For Mr. Pham Manh Tung, in Ho Chi Minh City, the death of his wife - Ms. Tran Thi Hanh - has always been "endless sadness". A few days ago, when he visited a cancer patient being treated at 175 Military Hospital, he remembered her again and burst into tears. Tears ran down the cheeks of the nearly 70-year-old man.

He shared, in 2015, the wife discovered that she had stage 3C ovarian cancer. At the time of biopsy, the tumor was broken, forcing to remove the necrotic organs to save life. Working in the medical profession, Ms. Hanh understands the risks she faces, so despite her pain, she always smiles and comforts her husband. Looking at his wife like that, he couldn't help it. He expressed his intention to bring his wife to Japan, Singapore to find fragile opportunities, the 175 Military Hospital doctors enthusiastically supported, providing medical records for patients to conveniently access international medical. Even so, the prognosis does not change.

When she returned to the center, the doctors promised, she would live another 5 years if the aggressive treatment regimen was followed. The promise was just fulfilled, she died. A week earlier, the doctor invited him to a private room to chat, explain the situation, recommend taking her home. Medical staff will visit her home to visit, give painkillers injections, massage and talk to her every day.

"I am very sad, but reassured because my grandmother passed away very peacefully, without pain", said Mr. Tung.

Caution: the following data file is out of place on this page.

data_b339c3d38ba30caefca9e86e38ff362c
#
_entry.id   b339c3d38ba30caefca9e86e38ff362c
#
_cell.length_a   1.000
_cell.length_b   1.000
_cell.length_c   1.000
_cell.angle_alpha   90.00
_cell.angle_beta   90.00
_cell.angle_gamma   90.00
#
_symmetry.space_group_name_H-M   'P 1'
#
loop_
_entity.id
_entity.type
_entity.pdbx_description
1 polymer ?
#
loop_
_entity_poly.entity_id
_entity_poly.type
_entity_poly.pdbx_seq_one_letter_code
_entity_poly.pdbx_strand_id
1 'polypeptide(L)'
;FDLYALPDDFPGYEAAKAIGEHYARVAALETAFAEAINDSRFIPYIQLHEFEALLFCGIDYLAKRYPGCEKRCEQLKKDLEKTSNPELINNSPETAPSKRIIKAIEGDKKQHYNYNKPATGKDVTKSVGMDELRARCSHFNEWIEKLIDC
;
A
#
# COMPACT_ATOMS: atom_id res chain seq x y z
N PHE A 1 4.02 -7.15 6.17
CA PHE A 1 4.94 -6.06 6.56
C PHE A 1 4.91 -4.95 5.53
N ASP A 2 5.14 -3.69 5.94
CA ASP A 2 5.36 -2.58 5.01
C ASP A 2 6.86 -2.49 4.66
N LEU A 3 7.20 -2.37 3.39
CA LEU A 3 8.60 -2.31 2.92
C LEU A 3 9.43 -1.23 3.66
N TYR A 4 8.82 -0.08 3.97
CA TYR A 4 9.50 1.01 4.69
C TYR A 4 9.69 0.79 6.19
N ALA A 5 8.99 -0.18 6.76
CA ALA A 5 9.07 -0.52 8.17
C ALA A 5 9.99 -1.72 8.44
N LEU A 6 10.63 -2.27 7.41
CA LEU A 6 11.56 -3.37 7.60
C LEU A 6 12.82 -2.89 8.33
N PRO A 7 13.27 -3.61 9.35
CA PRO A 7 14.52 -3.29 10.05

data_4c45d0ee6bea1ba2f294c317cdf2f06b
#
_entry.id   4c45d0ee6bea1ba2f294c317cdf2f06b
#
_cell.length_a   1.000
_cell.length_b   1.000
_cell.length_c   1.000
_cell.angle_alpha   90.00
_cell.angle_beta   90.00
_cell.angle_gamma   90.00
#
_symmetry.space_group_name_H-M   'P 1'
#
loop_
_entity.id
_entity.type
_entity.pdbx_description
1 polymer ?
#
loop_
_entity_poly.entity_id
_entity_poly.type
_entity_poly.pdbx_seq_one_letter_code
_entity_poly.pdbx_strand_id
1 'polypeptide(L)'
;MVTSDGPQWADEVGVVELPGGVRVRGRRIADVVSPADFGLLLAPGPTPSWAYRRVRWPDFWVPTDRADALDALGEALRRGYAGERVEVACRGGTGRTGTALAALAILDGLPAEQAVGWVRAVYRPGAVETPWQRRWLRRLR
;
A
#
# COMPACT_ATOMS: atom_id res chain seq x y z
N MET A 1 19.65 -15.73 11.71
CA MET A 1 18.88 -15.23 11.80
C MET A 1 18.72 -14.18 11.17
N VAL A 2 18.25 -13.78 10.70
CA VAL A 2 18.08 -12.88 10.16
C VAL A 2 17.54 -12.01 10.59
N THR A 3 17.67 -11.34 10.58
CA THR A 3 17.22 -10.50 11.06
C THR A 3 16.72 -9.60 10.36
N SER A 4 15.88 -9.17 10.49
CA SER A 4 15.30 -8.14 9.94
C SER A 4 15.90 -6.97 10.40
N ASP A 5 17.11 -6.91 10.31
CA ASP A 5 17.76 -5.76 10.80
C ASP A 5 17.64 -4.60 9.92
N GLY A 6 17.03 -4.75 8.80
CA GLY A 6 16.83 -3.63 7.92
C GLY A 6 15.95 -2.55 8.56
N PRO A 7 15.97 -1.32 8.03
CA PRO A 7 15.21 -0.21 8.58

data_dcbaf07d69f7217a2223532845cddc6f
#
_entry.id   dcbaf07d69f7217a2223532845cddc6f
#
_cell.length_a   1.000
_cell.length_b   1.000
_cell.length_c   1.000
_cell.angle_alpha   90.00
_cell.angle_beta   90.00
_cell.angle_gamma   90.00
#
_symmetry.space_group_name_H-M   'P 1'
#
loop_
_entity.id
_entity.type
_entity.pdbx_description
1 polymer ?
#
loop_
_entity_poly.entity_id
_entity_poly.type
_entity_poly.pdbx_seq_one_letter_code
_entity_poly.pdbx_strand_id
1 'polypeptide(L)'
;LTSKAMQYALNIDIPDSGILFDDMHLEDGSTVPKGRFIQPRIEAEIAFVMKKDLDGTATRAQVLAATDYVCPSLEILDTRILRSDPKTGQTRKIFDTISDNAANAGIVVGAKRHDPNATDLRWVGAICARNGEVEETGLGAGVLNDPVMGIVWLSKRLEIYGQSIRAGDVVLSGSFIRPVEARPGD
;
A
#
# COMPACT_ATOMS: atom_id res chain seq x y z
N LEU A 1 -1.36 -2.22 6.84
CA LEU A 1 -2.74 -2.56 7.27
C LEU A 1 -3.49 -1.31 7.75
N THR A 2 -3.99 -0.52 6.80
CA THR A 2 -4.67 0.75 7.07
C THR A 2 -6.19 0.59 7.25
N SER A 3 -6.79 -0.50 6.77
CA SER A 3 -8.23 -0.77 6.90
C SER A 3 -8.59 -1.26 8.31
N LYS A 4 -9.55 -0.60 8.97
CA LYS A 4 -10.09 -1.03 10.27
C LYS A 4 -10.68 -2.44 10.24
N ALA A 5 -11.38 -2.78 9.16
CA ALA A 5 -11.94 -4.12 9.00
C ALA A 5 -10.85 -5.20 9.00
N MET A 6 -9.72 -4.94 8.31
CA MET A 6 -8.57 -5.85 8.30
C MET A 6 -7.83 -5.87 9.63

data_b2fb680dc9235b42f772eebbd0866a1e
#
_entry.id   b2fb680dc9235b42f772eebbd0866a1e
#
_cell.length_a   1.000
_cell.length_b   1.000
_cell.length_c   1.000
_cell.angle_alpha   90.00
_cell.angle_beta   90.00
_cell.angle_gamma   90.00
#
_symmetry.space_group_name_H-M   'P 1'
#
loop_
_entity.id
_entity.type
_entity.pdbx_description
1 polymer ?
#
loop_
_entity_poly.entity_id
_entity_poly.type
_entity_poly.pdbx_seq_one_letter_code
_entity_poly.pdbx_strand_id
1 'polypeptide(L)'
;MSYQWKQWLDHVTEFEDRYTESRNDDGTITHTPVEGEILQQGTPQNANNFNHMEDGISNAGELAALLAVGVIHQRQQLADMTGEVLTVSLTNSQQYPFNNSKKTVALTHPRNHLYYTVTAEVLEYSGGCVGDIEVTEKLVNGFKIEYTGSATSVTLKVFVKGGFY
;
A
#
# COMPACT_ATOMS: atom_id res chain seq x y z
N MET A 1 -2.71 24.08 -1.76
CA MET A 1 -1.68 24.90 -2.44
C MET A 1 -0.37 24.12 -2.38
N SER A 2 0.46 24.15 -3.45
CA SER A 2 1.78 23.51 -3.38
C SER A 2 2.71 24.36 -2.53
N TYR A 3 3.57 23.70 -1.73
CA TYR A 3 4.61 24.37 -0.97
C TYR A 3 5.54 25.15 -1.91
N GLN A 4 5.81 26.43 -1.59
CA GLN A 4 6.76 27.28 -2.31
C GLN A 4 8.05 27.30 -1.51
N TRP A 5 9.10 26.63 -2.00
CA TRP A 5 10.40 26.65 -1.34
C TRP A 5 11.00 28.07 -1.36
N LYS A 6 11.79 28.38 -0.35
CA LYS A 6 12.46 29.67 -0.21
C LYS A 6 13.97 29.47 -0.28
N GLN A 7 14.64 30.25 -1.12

Being an emotional and thoughtful person, in the stage of taking care of his wife's death, Mr. Tung used to feel helpless and extremely desperate because he could not share the pain with her. Luckily, the doctors and nurses talked to him, helping him to clear his mind, to see things more lightly. Gradually, he overcame the pain of losing loved ones, and opened up more openly than before. Now, he remains in touch with the nurses and doctors who took care of his wife.

According to Dr. Lam Trung Hieu, Center for Oncology Diagnosis and Treatment, palliative care is an activity of utilizing the best available to prevent and alleviate physical, psychological and social suffering. and spirituality for people with serious, serious illnesses. Not only revolving around the main object of the patient, palliative care also accompanies the family, caregivers of the patient and medical staff in the whole process of the disease, from the time of detection to the final stage. life, after the patient's death.

Currently, the center is accepting inpatients about 400 cancer patients. All patients have received active palliative care since diagnosis. Depending on the personality, needs and responses of each patient, medical staff will have an appropriate approach. Patients in difficult circumstances, doctors will assist them in planning, allocating funds appropriately so as not to be financially exhausted, or to connect with social help.

In particular, the hospital respects the religious beliefs of each patient. Every year, the hospital invites pastors or monks to enter the hospital to give lectures, dialogues and encourage the sick to find psychological support.

People's Artist Tran Hieu sang to encourage a cancer patient at 175 Military Hospital on October 8.  Photo: Thu Anh.

People's Artist Tran Hieu sang to encourage a cancer patient at 175 Military Hospital on October 8. Photo: Thu Anh.